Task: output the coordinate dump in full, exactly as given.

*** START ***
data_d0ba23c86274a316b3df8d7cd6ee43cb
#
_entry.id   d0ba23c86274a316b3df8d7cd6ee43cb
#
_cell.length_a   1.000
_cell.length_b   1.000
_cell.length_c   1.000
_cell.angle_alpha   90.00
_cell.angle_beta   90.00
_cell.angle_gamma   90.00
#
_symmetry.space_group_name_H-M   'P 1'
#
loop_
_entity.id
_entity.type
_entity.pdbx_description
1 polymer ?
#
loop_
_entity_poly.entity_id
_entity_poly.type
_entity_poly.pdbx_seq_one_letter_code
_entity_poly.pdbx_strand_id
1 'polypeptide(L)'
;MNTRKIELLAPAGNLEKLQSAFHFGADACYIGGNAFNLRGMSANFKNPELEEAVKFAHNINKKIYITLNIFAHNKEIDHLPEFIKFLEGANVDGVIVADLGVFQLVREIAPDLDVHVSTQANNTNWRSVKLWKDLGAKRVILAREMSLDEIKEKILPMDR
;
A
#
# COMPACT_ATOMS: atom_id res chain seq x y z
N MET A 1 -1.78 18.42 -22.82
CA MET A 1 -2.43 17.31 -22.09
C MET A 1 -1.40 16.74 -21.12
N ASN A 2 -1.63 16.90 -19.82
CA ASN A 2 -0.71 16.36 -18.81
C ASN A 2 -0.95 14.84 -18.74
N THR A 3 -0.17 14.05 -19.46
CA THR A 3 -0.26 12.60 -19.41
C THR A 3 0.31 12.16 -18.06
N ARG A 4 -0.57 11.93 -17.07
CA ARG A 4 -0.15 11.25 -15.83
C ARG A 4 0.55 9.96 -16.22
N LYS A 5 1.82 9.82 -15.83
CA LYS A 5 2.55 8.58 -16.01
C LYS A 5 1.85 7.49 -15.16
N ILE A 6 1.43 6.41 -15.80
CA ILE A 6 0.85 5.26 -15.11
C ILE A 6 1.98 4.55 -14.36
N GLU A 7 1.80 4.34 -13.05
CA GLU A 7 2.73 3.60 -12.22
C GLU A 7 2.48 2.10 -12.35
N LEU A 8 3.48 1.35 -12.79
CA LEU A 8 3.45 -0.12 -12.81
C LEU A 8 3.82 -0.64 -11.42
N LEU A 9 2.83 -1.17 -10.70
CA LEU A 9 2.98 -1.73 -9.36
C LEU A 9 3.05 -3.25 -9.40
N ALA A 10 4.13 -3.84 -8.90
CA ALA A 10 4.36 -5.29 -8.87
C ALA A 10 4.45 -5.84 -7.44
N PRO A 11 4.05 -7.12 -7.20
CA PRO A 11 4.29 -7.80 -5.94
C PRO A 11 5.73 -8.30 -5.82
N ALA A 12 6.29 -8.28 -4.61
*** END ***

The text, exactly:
data_d0ba23c86274a316b3df8d7cd6ee43cb
#
_entry.id   d0ba23c86274a316b3df8d7cd6ee43cb
#
_cell.length_a   1.000
_cell.length_b   1.000
_cell.length_c   1.000
_cell.angle_alpha   90.00
_cell.angle_beta   90.00
_cell.angle_gamma   90.00
#
_symmetry.space_group_name_H-M   'P 1'
#
loop_
_entity.id
_entity.type
_entity.pdbx_description
1 polymer ?
#
loop_
_entity_poly.entity_id
_entity_poly.type
_entity_poly.pdbx_seq_one_letter_code
_entity_poly.pdbx_strand_id
1 'polypeptide(L)'
;MNTRKIELLAPAGNLEKLQSAFHFGADACYIGGNAFNLRGMSANFKNPELEEAVKFAHNINKKIYITLNIFAHNKEIDHLPEFIKFLEGANVDGVIVADLGVFQLVREIAPDLDVHVSTQANNTNWRSVKLWKDLGAKRVILAREMSLDEIKEKILPMDR
;
A
#
# COMPACT_ATOMS: atom_id res chain seq x y z
N MET A 1 -1.78 18.42 -22.82
CA MET A 1 -2.43 17.31 -22.09
C MET A 1 -1.40 16.74 -21.12
N ASN A 2 -1.63 16.90 -19.82
CA ASN A 2 -0.71 16.36 -18.81
C ASN A 2 -0.95 14.84 -18.74
N THR A 3 -0.17 14.05 -19.46
CA THR A 3 -0.26 12.60 -19.41
C THR A 3 0.31 12.16 -18.06
N ARG A 4 -0.57 11.93 -17.07
CA ARG A 4 -0.15 11.25 -15.83
C ARG A 4 0.55 9.96 -16.22
N LYS A 5 1.82 9.82 -15.83
CA LYS A 5 2.55 8.58 -16.01
C LYS A 5 1.85 7.49 -15.16
N ILE A 6 1.43 6.41 -15.80
CA ILE A 6 0.85 5.26 -15.11
C ILE A 6 1.98 4.55 -14.36
N GLU A 7 1.80 4.34 -13.05
CA GLU A 7 2.73 3.60 -12.22
C GLU A 7 2.48 2.10 -12.35
N LEU A 8 3.48 1.35 -12.79
CA LEU A 8 3.45 -0.12 -12.81
C LEU A 8 3.82 -0.64 -11.42
N LEU A 9 2.83 -1.17 -10.70
CA LEU A 9 2.98 -1.73 -9.36
C LEU A 9 3.05 -3.25 -9.40
N ALA A 10 4.13 -3.84 -8.90
CA ALA A 10 4.36 -5.29 -8.87
C ALA A 10 4.45 -5.84 -7.44
N PRO A 11 4.05 -7.12 -7.20
CA PRO A 11 4.29 -7.80 -5.94
C PRO A 11 5.73 -8.30 -5.82
N ALA A 12 6.29 -8.28 -4.61